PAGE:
Joshua Tree House by Kendrick Bangs Kellogg | Yellowtrace

Joshua Tree House by Kendrick Bangs Kellogg | Yellowtrace

 

What I like about writing for Yellowtrace is that I get to spend a fair bit of time mentally arranging my furniture in houses other than my own. With this one I am stumped.

Being frank, this house is not my cup of tea. However at this point in time I’m working on a concrete house of some complexity, and so out-of-the-box buildings like this pique my interest, and earn my respect.

Designed by the fabulously-named Kendrick Bangs Kellogg, the house is situated in the desert town of Joshua Tree, California. The desert landscape here is one of rubble, scrub, dirty outcrops and stillness. The odd jet stream carves the sky (Los Angeles is a mere two and a half hour’s drive away), but it doesn’t take much imagination to convince oneself that you have come to the world’s end. And then you get to this house.

 

Joshua Tree House by Kendrick Bangs Kellogg | Yellowtrace

Joshua Tree House by Kendrick Bangs Kellogg | Yellowtrace

Joshua Tree House by Kendrick Bangs Kellogg | Yellowtrace

 

I’m an architect, I design houses. I look at this building and marvel – at some point, clients walked into the office of Kendrick Bangs Kellogg and said something along the lines of ‘Mr Bangs Kellogg, we’d like a three bedroom house and a kitchen and two bathrooms and a cupboard for the vacuum cleaner’, and this is what happened next.

It’s a leap of the imagination I can’t… well… imagine. It’s like Jabba’s sail barge crashed in the desert and got humped by an armadillo. This sort of architectural gesture which would make no sense anywhere else in the world, but here, it’s just right.

Crazy concrete forms intersect and interlock over the living spaces, allowing daylight to pour in through roof lights in between. I won’t address the interiors here but shall rather enjoy this house as an object in the landscape, crazily and ingeniously attuned to its situation and environment. Fences and gateways look like metal versions of the bleached animal skeletons one sees littering the desert in spaghetti westerns.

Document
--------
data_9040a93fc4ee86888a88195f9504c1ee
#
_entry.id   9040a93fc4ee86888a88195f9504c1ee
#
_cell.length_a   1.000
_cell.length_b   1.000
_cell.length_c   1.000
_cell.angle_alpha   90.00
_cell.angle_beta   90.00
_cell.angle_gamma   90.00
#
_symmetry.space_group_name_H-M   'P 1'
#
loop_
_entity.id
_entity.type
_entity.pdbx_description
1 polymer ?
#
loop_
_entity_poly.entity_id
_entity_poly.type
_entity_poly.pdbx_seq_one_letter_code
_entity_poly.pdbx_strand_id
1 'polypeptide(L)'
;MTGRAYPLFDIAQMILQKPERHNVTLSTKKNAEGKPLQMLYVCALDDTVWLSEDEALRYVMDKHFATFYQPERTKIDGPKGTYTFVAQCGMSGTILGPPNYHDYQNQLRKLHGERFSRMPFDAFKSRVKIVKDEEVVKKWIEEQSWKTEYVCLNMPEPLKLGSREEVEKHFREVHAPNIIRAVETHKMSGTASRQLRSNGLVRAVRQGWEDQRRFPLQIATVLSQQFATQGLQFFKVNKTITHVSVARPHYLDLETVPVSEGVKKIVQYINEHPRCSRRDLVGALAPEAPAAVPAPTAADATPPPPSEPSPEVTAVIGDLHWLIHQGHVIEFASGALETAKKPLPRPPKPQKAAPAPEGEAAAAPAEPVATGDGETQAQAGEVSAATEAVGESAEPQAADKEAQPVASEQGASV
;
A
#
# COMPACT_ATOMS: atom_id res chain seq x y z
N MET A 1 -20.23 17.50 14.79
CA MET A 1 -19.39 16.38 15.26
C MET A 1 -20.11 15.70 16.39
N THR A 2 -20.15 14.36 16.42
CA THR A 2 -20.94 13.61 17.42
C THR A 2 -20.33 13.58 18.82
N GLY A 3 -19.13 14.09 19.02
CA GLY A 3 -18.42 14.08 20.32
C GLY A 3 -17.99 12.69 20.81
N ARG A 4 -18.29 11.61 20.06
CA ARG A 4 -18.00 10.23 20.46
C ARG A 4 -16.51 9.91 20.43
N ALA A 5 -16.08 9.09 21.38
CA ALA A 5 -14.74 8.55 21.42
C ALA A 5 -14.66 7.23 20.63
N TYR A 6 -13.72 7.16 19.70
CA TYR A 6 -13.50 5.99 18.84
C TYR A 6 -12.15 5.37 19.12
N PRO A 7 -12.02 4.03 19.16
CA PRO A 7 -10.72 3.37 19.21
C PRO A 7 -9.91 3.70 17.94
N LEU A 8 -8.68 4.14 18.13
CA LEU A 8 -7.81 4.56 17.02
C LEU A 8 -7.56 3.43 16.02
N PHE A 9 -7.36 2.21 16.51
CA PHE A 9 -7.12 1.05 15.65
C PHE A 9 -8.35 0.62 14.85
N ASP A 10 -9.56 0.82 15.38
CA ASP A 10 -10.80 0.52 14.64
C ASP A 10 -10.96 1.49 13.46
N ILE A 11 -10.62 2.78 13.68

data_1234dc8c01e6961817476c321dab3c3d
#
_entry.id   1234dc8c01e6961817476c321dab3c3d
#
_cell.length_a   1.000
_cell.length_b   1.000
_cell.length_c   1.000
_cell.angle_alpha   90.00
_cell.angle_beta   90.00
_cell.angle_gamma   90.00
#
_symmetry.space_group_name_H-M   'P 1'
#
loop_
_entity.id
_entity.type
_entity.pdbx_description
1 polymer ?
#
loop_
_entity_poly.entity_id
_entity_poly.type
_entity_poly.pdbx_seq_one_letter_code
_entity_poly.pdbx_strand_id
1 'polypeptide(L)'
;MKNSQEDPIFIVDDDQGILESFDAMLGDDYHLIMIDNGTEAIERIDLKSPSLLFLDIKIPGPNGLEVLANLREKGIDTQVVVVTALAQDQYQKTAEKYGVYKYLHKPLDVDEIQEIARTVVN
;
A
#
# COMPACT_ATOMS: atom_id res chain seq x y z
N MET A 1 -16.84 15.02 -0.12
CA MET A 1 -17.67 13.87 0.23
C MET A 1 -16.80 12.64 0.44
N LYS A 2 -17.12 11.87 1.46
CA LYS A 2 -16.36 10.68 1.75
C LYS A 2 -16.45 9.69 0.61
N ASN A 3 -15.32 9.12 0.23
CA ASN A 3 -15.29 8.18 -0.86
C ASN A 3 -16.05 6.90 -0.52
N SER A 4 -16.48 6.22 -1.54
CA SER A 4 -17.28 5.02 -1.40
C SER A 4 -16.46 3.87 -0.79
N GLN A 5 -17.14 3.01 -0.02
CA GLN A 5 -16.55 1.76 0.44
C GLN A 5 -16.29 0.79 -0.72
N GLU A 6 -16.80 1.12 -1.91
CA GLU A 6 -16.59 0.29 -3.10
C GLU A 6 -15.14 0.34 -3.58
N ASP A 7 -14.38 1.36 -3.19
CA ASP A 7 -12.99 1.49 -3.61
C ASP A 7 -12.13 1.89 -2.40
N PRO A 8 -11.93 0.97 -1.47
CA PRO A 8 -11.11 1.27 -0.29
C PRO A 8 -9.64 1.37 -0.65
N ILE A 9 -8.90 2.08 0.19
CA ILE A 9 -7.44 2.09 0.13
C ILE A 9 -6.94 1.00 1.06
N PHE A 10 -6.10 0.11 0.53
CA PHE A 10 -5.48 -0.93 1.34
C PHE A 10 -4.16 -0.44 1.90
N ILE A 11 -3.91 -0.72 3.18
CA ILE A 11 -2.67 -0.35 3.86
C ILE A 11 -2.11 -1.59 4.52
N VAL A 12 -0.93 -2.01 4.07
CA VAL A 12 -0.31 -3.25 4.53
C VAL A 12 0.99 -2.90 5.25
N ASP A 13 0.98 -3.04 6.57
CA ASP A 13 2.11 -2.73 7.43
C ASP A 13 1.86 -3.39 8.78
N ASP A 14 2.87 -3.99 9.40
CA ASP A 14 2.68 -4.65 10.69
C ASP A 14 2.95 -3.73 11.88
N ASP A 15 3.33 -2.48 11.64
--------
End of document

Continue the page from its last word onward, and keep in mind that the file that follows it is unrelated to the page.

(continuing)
Joshua Tree House by Kendrick Bangs Kellogg | Yellowtrace

Joshua Tree House by Kendrick Bangs Kellogg | Yellowtrace

 

Articulated bronze screens let you know this house belongs to the same family as other organic modernist homes in the Coachella Valley (Palm Springs is just around the corner), but this is their 1980s counterpart. Sinuous forms and sculptural masses lift this house so far beyond domestic architecture it’s not funny. Or is it?

I’ll leave off. My opinion on this house is of little consequence, but my goodness I enjoyed having a look at the images.

Ende.

Text by Luke Moloney for Yellowtrace.

 


[Images via organicmodernestate.com.]

 

2 Responses

  1. Ari

    I wonder if there was more talked about in that initial meeting than bedrooms, bathrooms and vacuum cleaners… Those things matter of course, but the most interesting houses come out of a broader and richer conversation between architect and client in my experience.

    And no, I probably wouldn’t design something like this myself either, but I totally respect it, the world has enough boring buildings already.

    Reply

Leave a Reply